Drugs for the treatment of nausea and vomiting in adult patients in the emergency department setting

The objectives are to provide evidence of the efficacy and safety of antiemetic medications in the management of nausea and vomiting in the adult emergency department setting.

Grant ID: EMSS000817

Lay Summary

Nausea and vomiting is a common and distressing presenting complaint in emergency departments. Nausea describes the unpleasant sensation of the imminent need to vomit, whereas vomiting refers to the forceful oral expulsion of gastric contents associated with contraction of the abdominal and chest wall musculature. The complications from nausea and vomiting can range from trivial to serious, such as dehydration and oesophageal rupture.

High level evidence supports the use of antiemetics in the management of nausea and vomiting in many settings and populations, however there is little guidance or consensus in recommendations for the management of nausea and vomiting in the adult emergency department setting. Recommendations are inconsistent and rarely evidence based. It is not possible to extrapolate this evidence from other treatment settings to the emergency department population because of differences in aetiologies, patient populations and other factors.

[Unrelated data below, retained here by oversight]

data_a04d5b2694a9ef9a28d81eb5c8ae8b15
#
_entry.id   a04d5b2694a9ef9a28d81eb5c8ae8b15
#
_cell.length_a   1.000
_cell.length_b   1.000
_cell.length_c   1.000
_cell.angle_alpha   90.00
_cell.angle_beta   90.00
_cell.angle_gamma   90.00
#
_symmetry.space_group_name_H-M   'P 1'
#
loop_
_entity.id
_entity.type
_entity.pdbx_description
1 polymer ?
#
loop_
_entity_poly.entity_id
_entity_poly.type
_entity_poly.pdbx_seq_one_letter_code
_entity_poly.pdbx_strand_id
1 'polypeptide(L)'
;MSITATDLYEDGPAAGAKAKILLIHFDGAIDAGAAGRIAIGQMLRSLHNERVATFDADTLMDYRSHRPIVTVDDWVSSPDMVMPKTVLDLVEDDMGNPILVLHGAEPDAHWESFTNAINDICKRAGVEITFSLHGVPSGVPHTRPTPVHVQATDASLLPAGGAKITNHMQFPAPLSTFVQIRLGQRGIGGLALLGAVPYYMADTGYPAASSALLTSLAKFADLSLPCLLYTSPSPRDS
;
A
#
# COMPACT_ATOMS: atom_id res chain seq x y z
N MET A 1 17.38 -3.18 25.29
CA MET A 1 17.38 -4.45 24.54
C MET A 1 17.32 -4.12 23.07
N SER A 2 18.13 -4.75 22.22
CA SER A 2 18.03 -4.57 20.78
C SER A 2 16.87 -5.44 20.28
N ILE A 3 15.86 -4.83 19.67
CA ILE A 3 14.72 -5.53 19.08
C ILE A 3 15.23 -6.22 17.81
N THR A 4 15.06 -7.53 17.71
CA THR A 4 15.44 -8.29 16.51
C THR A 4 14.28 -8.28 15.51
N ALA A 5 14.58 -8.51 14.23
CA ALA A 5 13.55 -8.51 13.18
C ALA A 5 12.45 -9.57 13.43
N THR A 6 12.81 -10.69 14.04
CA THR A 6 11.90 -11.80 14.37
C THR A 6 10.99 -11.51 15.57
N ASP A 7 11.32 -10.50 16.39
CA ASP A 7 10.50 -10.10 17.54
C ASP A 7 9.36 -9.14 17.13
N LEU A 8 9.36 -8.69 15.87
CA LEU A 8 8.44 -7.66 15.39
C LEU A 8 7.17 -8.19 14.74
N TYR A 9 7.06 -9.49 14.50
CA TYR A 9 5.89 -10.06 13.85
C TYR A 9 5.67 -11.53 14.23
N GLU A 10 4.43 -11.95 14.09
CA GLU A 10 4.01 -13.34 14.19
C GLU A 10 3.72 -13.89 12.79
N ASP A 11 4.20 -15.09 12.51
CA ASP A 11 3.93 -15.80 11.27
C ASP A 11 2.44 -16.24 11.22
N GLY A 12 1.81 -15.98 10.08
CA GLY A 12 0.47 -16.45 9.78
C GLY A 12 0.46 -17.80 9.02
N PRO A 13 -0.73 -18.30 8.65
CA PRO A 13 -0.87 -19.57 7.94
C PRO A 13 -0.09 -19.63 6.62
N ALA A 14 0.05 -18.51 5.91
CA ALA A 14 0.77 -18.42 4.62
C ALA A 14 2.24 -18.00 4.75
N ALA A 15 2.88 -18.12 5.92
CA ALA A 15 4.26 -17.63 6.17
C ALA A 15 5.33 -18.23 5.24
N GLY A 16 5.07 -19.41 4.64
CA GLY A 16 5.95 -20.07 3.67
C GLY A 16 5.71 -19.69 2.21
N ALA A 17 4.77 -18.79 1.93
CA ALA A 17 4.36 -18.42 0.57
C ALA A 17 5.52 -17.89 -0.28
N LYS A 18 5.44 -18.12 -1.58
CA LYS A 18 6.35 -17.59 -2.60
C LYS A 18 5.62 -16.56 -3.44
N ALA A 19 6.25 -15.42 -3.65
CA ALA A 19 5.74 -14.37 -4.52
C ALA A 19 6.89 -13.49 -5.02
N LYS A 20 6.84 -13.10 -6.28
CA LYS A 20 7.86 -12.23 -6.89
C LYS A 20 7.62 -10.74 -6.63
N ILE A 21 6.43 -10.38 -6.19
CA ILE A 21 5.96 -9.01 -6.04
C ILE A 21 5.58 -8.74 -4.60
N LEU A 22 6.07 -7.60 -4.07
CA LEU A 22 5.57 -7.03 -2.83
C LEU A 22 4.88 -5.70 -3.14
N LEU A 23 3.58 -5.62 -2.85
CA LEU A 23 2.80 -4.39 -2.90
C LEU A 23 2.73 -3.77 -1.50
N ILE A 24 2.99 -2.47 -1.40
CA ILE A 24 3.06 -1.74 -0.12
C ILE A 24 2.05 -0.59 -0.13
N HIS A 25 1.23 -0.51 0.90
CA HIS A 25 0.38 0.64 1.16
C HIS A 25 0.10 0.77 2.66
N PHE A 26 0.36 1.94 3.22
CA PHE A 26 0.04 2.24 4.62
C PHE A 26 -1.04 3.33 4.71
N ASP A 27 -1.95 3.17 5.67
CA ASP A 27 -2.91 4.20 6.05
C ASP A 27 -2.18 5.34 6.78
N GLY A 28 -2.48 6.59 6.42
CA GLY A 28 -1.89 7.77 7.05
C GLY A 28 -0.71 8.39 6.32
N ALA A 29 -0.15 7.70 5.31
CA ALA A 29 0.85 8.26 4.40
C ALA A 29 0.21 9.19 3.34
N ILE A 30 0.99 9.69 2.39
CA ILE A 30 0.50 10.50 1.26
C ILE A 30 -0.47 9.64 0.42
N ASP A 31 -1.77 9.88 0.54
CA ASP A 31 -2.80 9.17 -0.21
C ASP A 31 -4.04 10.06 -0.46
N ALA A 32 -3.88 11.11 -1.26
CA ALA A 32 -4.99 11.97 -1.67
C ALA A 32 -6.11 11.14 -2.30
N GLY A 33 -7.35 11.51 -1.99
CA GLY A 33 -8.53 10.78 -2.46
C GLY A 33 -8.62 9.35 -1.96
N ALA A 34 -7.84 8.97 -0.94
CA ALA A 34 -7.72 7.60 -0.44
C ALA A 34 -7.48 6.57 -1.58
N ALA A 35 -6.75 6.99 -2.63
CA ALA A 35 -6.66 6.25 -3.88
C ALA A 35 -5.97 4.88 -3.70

Using the strict methodology outlined by the Cochrane collaboration, we will conduct a systematic review of randomized controlled trials (RCTs) of antiemetic agents in the management of nausea and vomiting in the emergency department setting.


Outcomes

We included eight trials (952 participants, 64% women), comparing differences in metoclopramide, ondansetron, prochlorperazine, promethazine and droperidol. The only statistically significant change in baseline VAS to 30 minutes was for droperidol, in a single trial of 48 participants. No other drug was statistically significantly superior to placebo.

Our conclusion from the review was that in an ED population, there is no definite evidence to support the superiority of any one drug over any other drug, or the superiority of any drug over placebo.


Leveraged Funds

- $10,000 ACEM - Morson Taylor Research Award


Dissemination

Furyk JS, Egerton-Warburton D, Meek RA. Drugs for the treatment of nausea and vomiting in adult patients in the emergency department setting (Protocol). Cochrane Database of Systematic Reviews 2012, Issue 9. Art. No.: CD010106. DOI: 10.1002/14651858.CD010106.

Furyk JS, Meek RA, Egerton-Warburton D. Drugs for the treatment of nausea and vomiting in adults in the emergency department setting. The Cochrane database of systematic reviews. 2015 Sep;9:CD010106-.


SHARE

Amount Awarded
$24,959.00


Program


Grant Scheme


Status
Complete


Principal Investigator:
Dr Jeremy Furyk


Associate Investigators:
Dr Diana Egerton-Warburton
Dr Robert Meek


Institution


Collaborating Institutions


CONTACT US +61 7 3720 5700 info@emfoundation.org.au 2/15 Lang Parade Milton Qld 4064